Marion’s Railroad HistoryMarch 26, 2021
Marion County rail-trails are a great public space for walking, biking, or just being active outdoors, but these paths also connect to our state’s vast railroad history. These former railroads played an enormous role in our state’s growth and development, connecting our natural resources to the rest of the world.
As mentioned in our Coal History blog, the Baltimore & Ohio Railway (B&O) arrival in the early 1850s transformed the region. It made Marion County a crucial strategic area during the Civil War. The main line of the B&O Railroad traversed Marion County and transported coal to Union troops. After the war ended, the railroad served as the mainline of transportation for West Virginia’s natural resources. Much like coal mining, the railroad offered employment and sparked business developments in the communities where workers and their families lived.
On December 10, 1883, the Fairmont, Morgantown and Pittsburgh Railroad Company was incorporated in West Virginia to construct a railroad from Morgantown to Fairmont. The existing railway, supported by the B&O Railroad, was created to lengthen the B&O’s line from Fairmont to Morgantown and join with the B&O line at Uniontown, Pennsylvania. The railroad line opened in January 1886, after the route’s construction was delayed by legal disagreements with the West Virginia and Pittsburgh Railroad over the right-of-way legalities — once at Fairmont and later at Point Marion and along the Cheat River where there was room for only one railroad. By the time the railroad line opened, it was owned and operated by the B&O Railroad. The opening of this railroad extension resulted in many new coal mining operations in the Fairmont Coal Field.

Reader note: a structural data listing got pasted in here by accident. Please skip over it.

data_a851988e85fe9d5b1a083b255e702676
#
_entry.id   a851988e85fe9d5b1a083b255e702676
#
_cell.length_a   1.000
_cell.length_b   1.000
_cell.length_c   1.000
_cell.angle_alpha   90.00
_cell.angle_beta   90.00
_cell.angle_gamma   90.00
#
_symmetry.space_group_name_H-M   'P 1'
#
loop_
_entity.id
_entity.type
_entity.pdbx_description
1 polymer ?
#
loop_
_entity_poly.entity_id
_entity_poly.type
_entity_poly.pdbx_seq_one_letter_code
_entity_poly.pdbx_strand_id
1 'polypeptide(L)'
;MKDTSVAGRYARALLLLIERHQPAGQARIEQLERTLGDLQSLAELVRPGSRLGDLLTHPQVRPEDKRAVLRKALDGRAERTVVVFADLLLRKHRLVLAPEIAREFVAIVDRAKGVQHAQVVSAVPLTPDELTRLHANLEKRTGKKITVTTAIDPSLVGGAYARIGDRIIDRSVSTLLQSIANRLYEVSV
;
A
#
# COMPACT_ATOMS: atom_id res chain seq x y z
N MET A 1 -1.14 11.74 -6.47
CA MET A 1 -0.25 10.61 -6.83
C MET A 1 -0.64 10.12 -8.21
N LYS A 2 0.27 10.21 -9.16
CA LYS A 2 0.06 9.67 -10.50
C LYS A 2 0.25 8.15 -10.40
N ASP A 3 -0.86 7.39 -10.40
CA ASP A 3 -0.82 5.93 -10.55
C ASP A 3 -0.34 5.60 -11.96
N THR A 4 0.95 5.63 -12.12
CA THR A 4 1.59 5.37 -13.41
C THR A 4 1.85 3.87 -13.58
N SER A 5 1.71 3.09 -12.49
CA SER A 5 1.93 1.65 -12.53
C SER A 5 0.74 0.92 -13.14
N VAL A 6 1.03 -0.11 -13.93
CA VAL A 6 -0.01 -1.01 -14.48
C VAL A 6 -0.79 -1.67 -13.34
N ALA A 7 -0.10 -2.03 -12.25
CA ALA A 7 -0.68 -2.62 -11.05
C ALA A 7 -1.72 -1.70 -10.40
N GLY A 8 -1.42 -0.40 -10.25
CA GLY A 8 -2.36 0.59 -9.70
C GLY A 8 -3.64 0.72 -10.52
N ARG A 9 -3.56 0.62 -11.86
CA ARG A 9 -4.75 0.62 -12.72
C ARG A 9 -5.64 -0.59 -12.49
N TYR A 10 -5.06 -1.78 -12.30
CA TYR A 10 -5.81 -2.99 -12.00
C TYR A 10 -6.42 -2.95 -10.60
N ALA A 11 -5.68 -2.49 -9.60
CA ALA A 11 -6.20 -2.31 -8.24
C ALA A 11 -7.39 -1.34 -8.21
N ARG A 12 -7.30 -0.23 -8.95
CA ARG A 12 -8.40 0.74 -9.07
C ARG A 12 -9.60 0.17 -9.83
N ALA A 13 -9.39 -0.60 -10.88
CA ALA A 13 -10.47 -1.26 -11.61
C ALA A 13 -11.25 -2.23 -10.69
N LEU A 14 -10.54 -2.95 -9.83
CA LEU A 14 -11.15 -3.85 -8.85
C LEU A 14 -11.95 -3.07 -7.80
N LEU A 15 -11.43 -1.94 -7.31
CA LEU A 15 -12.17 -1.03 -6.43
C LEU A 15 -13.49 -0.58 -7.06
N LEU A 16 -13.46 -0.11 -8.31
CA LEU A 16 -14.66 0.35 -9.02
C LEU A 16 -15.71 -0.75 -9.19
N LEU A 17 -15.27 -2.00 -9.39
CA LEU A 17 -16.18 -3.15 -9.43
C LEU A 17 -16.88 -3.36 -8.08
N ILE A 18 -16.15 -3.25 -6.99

Over the last several decades, the railroad industry has changed dramatically with consolidations and mergers, significantly reducing the number throughout the state. Many railways have been converted into rail-trails, with four routes crossing through Marion County.
Rail-trails are former railroad corridors and old train tracks that have been re-purposed for public recreational use. Due to its railroad past, these trails’ terrain is generally flat or gently sloped, making them accessible to many people. Rail-trails are typically wide enough to accommodate bicycling, walking, running, and riding horses, making these trails a suitable place for all ages and abilities to exercise. In addition to recreation, remnants of railroad heritage, such as whistle posts, communication boxes, telegraph lines, and train depots, can be found along rail-trails.
Take advantage of the four rail-trails that cross Marion County. The Marion County Trail, better known as the MCTrail, runs for nearly 3 miles along Pricketts Creek through rural Marion County. The trail’s main highlight is Meredith Tunnel, a 1,200-foot lighted tunnel under Speedway Avenue and Suncrest Boulevard. At Prickett’s Fort, connect with the Mon River Trail and continue to Morgantown. Other local rail-trails include the Ralph S. Larue/West Fork Trail, which features three bridges and access to the river, and the Joel McCann Memorial Trail, in Mannington.
Dive deeper into Marion County history with our guide. Request your copy now to start planning your trip to the Middle of Everywhere!